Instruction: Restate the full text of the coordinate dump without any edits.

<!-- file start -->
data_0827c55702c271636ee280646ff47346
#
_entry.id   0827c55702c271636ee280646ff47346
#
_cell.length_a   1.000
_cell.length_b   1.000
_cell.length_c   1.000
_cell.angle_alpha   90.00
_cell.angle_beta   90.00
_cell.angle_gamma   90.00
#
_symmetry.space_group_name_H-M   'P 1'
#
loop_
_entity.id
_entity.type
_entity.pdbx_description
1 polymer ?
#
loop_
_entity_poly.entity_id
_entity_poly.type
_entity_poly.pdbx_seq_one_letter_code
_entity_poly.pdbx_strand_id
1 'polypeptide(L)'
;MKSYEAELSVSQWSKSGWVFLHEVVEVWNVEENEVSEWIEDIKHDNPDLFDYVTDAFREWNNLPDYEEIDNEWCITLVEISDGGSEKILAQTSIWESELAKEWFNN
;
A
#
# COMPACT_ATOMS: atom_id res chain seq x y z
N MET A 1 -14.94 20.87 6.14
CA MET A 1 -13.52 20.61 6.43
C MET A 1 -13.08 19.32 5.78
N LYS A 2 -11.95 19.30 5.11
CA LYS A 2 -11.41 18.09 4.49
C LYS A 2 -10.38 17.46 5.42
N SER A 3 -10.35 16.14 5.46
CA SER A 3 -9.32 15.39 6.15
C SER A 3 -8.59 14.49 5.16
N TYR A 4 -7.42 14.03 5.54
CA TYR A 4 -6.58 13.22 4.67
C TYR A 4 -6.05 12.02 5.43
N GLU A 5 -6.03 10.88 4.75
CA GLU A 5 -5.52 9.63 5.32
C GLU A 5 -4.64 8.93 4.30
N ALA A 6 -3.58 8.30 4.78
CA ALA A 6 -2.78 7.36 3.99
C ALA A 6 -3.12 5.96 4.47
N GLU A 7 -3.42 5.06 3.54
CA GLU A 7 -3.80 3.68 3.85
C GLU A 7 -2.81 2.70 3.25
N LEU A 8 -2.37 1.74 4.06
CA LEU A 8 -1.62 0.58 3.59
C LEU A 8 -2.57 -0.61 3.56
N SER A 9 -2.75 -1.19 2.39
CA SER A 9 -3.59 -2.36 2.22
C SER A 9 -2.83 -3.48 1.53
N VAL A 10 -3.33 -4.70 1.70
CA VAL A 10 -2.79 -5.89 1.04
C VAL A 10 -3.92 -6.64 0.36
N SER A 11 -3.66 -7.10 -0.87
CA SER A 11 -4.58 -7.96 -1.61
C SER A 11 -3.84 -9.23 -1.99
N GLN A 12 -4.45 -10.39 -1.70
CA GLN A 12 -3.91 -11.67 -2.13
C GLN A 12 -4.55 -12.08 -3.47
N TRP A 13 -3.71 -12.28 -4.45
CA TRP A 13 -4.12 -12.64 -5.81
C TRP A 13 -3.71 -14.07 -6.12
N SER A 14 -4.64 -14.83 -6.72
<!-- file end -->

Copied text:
data_0827c55702c271636ee280646ff47346
#
_entry.id   0827c55702c271636ee280646ff47346
#
_cell.length_a   1.000
_cell.length_b   1.000
_cell.length_c   1.000
_cell.angle_alpha   90.00
_cell.angle_beta   90.00
_cell.angle_gamma   90.00
#
_symmetry.space_group_name_H-M   'P 1'
#
loop_
_entity.id
_entity.type
_entity.pdbx_description
1 polymer ?
#
loop_
_entity_poly.entity_id
_entity_poly.type
_entity_poly.pdbx_seq_one_letter_code
_entity_poly.pdbx_strand_id
1 'polypeptide(L)'
;MKSYEAELSVSQWSKSGWVFLHEVVEVWNVEENEVSEWIEDIKHDNPDLFDYVTDAFREWNNLPDYEEIDNEWCITLVEISDGGSEKILAQTSIWESELAKEWFNN
;
A
#
# COMPACT_ATOMS: atom_id res chain seq x y z
N MET A 1 -14.94 20.87 6.14
CA MET A 1 -13.52 20.61 6.43
C MET A 1 -13.08 19.32 5.78
N LYS A 2 -11.95 19.30 5.11
CA LYS A 2 -11.41 18.09 4.49
C LYS A 2 -10.38 17.46 5.42
N SER A 3 -10.35 16.14 5.46
CA SER A 3 -9.32 15.39 6.15
C SER A 3 -8.59 14.49 5.16
N TYR A 4 -7.42 14.03 5.54
CA TYR A 4 -6.58 13.22 4.67
C TYR A 4 -6.05 12.02 5.43
N GLU A 5 -6.03 10.88 4.75
CA GLU A 5 -5.52 9.63 5.32
C GLU A 5 -4.64 8.93 4.30
N ALA A 6 -3.58 8.30 4.78
CA ALA A 6 -2.78 7.36 3.99
C ALA A 6 -3.12 5.96 4.47
N GLU A 7 -3.42 5.06 3.54
CA GLU A 7 -3.80 3.68 3.85
C GLU A 7 -2.81 2.70 3.25
N LEU A 8 -2.37 1.74 4.06
CA LEU A 8 -1.62 0.58 3.59
C LEU A 8 -2.57 -0.61 3.56
N SER A 9 -2.75 -1.19 2.39
CA SER A 9 -3.59 -2.36 2.22
C SER A 9 -2.83 -3.48 1.53
N VAL A 10 -3.33 -4.70 1.70
CA VAL A 10 -2.79 -5.89 1.04
C VAL A 10 -3.92 -6.64 0.36
N SER A 11 -3.66 -7.10 -0.87
CA SER A 11 -4.58 -7.96 -1.61
C SER A 11 -3.84 -9.23 -1.99
N GLN A 12 -4.45 -10.39 -1.70
CA GLN A 12 -3.91 -11.67 -2.13
C GLN A 12 -4.55 -12.08 -3.47
N TRP A 13 -3.71 -12.28 -4.45
CA TRP A 13 -4.12 -12.64 -5.81
C TRP A 13 -3.71 -14.07 -6.12
N SER A 14 -4.64 -14.83 -6.72